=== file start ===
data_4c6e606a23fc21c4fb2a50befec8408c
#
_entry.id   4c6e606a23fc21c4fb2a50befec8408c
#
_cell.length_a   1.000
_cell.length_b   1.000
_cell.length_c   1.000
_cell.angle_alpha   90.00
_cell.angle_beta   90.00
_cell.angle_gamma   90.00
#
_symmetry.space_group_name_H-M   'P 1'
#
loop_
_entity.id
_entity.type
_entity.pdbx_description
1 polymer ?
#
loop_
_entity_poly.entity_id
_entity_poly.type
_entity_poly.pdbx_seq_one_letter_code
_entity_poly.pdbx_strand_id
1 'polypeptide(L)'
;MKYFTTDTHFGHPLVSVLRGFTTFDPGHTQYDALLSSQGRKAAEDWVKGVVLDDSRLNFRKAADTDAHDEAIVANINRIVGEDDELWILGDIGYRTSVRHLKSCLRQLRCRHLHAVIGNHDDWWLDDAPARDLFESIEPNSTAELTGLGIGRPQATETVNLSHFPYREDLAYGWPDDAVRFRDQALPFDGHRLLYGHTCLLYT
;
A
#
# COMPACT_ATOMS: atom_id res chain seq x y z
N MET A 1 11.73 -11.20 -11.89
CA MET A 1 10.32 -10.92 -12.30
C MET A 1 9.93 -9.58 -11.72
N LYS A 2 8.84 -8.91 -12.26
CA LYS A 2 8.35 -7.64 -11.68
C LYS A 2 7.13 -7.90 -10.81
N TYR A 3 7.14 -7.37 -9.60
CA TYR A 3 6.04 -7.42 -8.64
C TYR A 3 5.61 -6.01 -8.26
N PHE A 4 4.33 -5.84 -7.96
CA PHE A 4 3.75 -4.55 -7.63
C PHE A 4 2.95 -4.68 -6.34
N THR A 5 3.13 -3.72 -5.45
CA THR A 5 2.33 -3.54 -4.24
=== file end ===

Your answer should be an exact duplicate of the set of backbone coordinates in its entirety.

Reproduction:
data_4c6e606a23fc21c4fb2a50befec8408c
#
_entry.id   4c6e606a23fc21c4fb2a50befec8408c
#
_cell.length_a   1.000
_cell.length_b   1.000
_cell.length_c   1.000
_cell.angle_alpha   90.00
_cell.angle_beta   90.00
_cell.angle_gamma   90.00
#
_symmetry.space_group_name_H-M   'P 1'
#
loop_
_entity.id
_entity.type
_entity.pdbx_description
1 polymer ?
#
loop_
_entity_poly.entity_id
_entity_poly.type
_entity_poly.pdbx_seq_one_letter_code
_entity_poly.pdbx_strand_id
1 'polypeptide(L)'
;MKYFTTDTHFGHPLVSVLRGFTTFDPGHTQYDALLSSQGRKAAEDWVKGVVLDDSRLNFRKAADTDAHDEAIVANINRIVGEDDELWILGDIGYRTSVRHLKSCLRQLRCRHLHAVIGNHDDWWLDDAPARDLFESIEPNSTAELTGLGIGRPQATETVNLSHFPYREDLAYGWPDDAVRFRDQALPFDGHRLLYGHTCLLYT
;
A
#
# COMPACT_ATOMS: atom_id res chain seq x y z
N MET A 1 11.73 -11.20 -11.89
CA MET A 1 10.32 -10.92 -12.30
C MET A 1 9.93 -9.58 -11.72
N LYS A 2 8.84 -8.91 -12.26
CA LYS A 2 8.35 -7.64 -11.68
C LYS A 2 7.13 -7.90 -10.81
N TYR A 3 7.14 -7.37 -9.60
CA TYR A 3 6.04 -7.42 -8.64
C TYR A 3 5.61 -6.01 -8.26
N PHE A 4 4.33 -5.84 -7.96
CA PHE A 4 3.75 -4.55 -7.63
C PHE A 4 2.95 -4.68 -6.34
N THR A 5 3.13 -3.72 -5.45
CA THR A 5 2.33 -3.54 -4.24